Sep 17, 2019

For the past few years, Facebook has been mired with controversy concerning the way they handle their users’ private information. The biggest hit was the Cambridge Analytica scandal, which uncovered not just how the social media giant was selling private information—a clear breach of privacy—but also just how big a hand it played in getting the likes of Donald Trump elected. (Read: The creepy way Facebook gets all your information)

If the fact that a single website has so much influence it ushered in the rise of the alt right and got populists elected doesn’t scare you, then this might: Facebook has been paying contractual workers to transcribe audio chats. These workers have no idea why, either. “They’re hearing Facebook users’ conversations, sometimes with vulgar content, but do not know why Facebook needs them transcribed,” writes the Bloomberg report on the matter.”

The report also notes that the company has long denied listening in on calls to collect information and tailor ads for their users. Apparently, it “only accesses users’ microphone if the user has given our app permission and if they are actively using a specific feature that requires audio (like voice messaging features.)” However, the company has never disclosed that to its users, and it still hasn’t disclosed exactly what it does with that information.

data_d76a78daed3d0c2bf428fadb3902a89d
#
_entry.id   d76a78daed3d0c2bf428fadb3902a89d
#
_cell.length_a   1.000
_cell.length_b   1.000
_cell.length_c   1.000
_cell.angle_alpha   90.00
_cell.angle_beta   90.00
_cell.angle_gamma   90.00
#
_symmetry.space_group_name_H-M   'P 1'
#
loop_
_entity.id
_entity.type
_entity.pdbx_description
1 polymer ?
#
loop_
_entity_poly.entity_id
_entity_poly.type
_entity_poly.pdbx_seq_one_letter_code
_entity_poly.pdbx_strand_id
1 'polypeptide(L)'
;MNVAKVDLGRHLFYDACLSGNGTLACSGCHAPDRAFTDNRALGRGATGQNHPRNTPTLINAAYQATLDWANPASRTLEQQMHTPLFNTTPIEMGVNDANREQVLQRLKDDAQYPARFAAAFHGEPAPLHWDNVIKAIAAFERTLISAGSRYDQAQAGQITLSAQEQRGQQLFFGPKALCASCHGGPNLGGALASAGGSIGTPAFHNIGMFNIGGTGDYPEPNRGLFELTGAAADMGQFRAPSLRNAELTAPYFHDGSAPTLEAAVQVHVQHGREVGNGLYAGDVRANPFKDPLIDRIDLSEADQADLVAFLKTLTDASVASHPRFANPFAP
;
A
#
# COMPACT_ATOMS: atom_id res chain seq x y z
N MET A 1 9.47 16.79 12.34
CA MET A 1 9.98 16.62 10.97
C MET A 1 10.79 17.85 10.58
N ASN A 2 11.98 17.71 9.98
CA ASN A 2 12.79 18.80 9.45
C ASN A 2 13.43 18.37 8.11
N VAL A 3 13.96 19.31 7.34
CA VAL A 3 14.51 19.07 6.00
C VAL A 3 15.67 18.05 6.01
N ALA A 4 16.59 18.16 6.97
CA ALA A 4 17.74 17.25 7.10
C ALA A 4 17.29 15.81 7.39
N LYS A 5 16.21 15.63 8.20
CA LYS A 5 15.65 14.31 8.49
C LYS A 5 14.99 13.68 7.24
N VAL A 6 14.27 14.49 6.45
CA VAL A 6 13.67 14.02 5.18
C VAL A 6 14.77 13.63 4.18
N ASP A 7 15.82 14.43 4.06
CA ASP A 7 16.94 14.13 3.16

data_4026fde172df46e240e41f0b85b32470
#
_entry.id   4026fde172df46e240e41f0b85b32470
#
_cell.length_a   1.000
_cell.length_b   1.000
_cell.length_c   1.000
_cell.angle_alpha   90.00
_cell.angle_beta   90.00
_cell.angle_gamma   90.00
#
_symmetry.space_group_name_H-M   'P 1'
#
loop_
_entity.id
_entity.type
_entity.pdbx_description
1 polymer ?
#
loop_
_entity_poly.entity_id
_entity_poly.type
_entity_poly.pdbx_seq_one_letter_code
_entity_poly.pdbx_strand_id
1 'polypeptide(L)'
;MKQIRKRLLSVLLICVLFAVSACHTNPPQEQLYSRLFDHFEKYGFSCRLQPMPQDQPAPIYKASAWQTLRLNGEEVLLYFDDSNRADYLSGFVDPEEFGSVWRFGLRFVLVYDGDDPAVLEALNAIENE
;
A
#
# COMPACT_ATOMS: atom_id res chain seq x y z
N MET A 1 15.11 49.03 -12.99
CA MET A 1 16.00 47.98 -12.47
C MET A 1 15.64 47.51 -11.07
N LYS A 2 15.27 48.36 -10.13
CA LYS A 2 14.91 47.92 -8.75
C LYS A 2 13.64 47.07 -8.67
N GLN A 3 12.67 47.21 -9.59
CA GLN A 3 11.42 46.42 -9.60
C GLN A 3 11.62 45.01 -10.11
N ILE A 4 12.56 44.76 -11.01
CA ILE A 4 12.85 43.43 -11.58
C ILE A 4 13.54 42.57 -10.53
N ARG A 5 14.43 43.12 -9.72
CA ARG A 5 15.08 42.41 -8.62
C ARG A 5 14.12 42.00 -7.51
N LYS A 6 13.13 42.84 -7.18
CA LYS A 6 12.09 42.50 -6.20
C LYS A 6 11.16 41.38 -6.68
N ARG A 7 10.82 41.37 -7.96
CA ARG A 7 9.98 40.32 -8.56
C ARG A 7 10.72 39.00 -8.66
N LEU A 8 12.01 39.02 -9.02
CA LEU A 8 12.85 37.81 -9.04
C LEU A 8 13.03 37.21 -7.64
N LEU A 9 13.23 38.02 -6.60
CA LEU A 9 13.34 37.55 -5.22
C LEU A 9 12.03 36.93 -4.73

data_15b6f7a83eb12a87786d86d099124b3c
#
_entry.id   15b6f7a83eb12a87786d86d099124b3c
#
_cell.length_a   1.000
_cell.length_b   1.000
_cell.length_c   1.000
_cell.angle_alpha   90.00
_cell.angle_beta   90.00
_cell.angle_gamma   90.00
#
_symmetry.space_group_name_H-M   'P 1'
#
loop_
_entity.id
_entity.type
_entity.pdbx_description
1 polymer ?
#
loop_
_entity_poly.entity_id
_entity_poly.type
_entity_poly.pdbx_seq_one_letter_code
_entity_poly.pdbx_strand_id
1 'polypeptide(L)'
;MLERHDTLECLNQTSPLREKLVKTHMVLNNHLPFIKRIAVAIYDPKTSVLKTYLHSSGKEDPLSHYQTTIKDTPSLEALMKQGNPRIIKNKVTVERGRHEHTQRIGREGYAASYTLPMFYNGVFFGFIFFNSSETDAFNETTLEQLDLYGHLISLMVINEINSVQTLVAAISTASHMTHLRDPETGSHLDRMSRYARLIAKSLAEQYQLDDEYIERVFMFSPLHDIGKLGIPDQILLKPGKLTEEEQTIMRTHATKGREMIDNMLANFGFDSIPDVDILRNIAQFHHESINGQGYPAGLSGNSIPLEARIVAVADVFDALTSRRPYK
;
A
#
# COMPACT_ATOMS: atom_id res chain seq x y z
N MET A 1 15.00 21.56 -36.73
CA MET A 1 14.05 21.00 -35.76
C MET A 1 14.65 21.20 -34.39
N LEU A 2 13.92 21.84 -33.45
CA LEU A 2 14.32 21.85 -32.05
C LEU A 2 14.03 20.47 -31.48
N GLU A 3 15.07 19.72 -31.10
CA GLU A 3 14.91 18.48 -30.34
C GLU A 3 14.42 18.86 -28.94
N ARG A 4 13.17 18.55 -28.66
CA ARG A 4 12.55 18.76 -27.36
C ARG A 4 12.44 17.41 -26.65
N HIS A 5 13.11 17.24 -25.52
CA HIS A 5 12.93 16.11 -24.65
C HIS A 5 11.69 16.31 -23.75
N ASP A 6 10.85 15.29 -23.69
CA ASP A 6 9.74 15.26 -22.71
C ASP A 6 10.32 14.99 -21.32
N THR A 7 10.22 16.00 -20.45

If this is making you want to delete your Messenger app, we totally get why. Ever since it admitted to transcribing audio chats, Facebook has said that it has suspended the practice. Still, it’s a bit hard to trust that this is true, or that the company won’t pick it back up once the heat isn’t on it anymore. Be careful of picking alternatives, though: WhatsApp is now owned by the tech giant (and has been instrumental in lynchings). You’re better off picking apps that aren’t connected to the giant at all, like Viber, Telegram, or Wire.

 

Featured photo courtesy of Kon Karampelas on Unsplash

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Meeting the father I never knew I had through Facebook

How disinformation is a major symptom of a sick democracy

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TAGS: data privacy Facebook nolisoli.ph